So, if God could give the gift of fertility where it was considered impossible for one reason (age or infertility) it wouldn’t seem so silly that God could, if he chose, give it where it was considered impossible for another (virginity).

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SarahAndQuack · 27/11/2019 13:56

But, bertrand, you seem to think there's a watershed around 'scientific method'. And now you're saying that there was no change, that everyone is illogical.

Which do you really think?

I accept that, probably, throughout human history, plenty of people haven't understood much of what they're taught is true. They've just accepted it. But if you're going to argue that contemporary culture is different because a future civilisation could look at us and understand why we believe certain things, you'll have to explain to me why that is not the case with the past.

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churchandstate · 27/11/2019 13:57

MRI scanners weren't around then. So would not have been mentioned, even by god. But polar bears were.

In Christian thought, God exists outside time. Nothing to stop him talking to people about anything he chooses.

And again, in Christian thought, there is no perceived superiority in a person or a community because they are more sophisticated. Rather, it’s more likely to be the opposite, isn’t it?

Anyway, there is no point in arguing with a mind as closed as yours.

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WhatisFreddoingnow · 27/11/2019 14:01

Really, if he wanted his word to be recorded accurately and taken seriously by those it was relayed to, he couldn't have made a worse choice of who to give it to.

And yet there are literally billions of Christians in the world today with at least over a billion Catholics making up that number.

Seems like lots of people took (and still take) the word of God and the establishment of the church pretty seriously in the end.

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BertrandRussell · 27/11/2019 14:22

“ you'll have to explain to me why that is not the case with the past.“

Because the universally accepted method of testing a theory only became universally accepted relatively recently. I am sure there were plenty of people who thought “Hmm- I wonder if menstruating women really do make milk sour” but there wasn’t a universally accepted way of testing the theory.

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SarahAndQuack · 27/11/2019 14:23

Really, if he wanted his word to be recorded accurately and taken seriously by those it was relayed to, he couldn't have made a worse choice of who to give it to.

And herein lieth the point about free will.

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SarahAndQuack · 27/11/2019 14:25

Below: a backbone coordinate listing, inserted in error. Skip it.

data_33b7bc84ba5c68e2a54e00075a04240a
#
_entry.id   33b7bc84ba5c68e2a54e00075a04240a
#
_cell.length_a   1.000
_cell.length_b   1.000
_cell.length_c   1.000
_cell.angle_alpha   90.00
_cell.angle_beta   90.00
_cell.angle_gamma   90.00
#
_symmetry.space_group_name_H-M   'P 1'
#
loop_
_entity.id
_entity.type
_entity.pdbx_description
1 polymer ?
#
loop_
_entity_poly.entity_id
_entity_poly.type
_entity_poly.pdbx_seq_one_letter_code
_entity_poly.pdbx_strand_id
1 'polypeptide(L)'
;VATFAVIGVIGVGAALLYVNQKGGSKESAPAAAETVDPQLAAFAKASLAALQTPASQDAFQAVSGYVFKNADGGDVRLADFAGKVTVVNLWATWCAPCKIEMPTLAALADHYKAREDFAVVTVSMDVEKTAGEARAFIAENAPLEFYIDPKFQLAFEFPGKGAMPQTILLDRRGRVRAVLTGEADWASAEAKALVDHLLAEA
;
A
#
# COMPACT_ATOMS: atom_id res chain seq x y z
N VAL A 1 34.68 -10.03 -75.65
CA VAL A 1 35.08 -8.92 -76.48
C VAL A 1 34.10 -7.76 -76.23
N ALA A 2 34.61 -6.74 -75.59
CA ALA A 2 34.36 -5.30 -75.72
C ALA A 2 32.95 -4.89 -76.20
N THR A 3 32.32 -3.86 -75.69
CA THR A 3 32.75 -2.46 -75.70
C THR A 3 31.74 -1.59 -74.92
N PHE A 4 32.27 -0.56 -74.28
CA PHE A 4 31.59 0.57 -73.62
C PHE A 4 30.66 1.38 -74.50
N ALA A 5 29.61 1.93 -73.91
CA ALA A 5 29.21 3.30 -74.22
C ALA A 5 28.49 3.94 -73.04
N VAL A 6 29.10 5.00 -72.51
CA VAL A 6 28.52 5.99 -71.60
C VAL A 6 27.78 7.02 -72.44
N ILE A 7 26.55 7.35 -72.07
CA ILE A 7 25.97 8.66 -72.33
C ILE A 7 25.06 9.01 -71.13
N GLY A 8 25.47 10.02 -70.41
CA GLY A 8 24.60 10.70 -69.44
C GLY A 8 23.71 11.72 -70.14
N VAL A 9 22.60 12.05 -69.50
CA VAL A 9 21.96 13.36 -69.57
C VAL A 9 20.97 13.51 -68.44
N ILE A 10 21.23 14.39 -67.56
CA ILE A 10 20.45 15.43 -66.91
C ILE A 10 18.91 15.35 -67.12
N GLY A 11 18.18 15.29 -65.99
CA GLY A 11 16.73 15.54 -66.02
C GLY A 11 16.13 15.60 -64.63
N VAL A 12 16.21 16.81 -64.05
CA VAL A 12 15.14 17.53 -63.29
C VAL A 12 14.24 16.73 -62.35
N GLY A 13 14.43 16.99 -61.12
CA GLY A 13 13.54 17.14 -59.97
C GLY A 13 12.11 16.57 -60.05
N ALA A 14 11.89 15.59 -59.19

Cross post.

So what?

Yes, admittedly, it is harder to learn about why people came to the conclusions they came to before scientific method. But that does not mean you shouldn't bother to try.

(Incidentally, if you really imagine scientific method will make it possible for people in the future to understand why people hold the beliefs they hold today, you are woefully naive. All the scientific method in the world can't explain even very scientific people's thoughts and choices, including decisions to research certain approaches to a disease and not others.)

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SarahAndQuack · 27/11/2019 14:27

(And btw, do you really think people living c. 200AD were thinking 'wow, I'm a doctor and I'm so hampered by the fact I just jump to random conclusions all the time! Imagine how people in the future will struggle to understand me!' No, that doctor thought 'thank goodness we're now so enlightened - any person in the distant future will be able to read my writings and immediately see why I came to the conclusions I did. What a change from those barbarians of 300BC!')

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churchandstate · 27/11/2019 14:30

Exactly. What we hold to be self-evident is exactly what people in the future will hold to be ridiculous.

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Lifecraft · 27/11/2019 14:36

@churchandstate Anyway, there is no point in arguing with a mind as closed as yours.

There are currently about 3000 gods that people around the world believe in. You totally dismiss 2999 of them as made up nonsense. There's a Nigerian religion that believe god is a giant ant, and the Earth is the ant's excrement. They have stories from the past to back this up. How open minded are you to it being true? Then there's those Pacific Islanders who are convinced Prince Philip is god.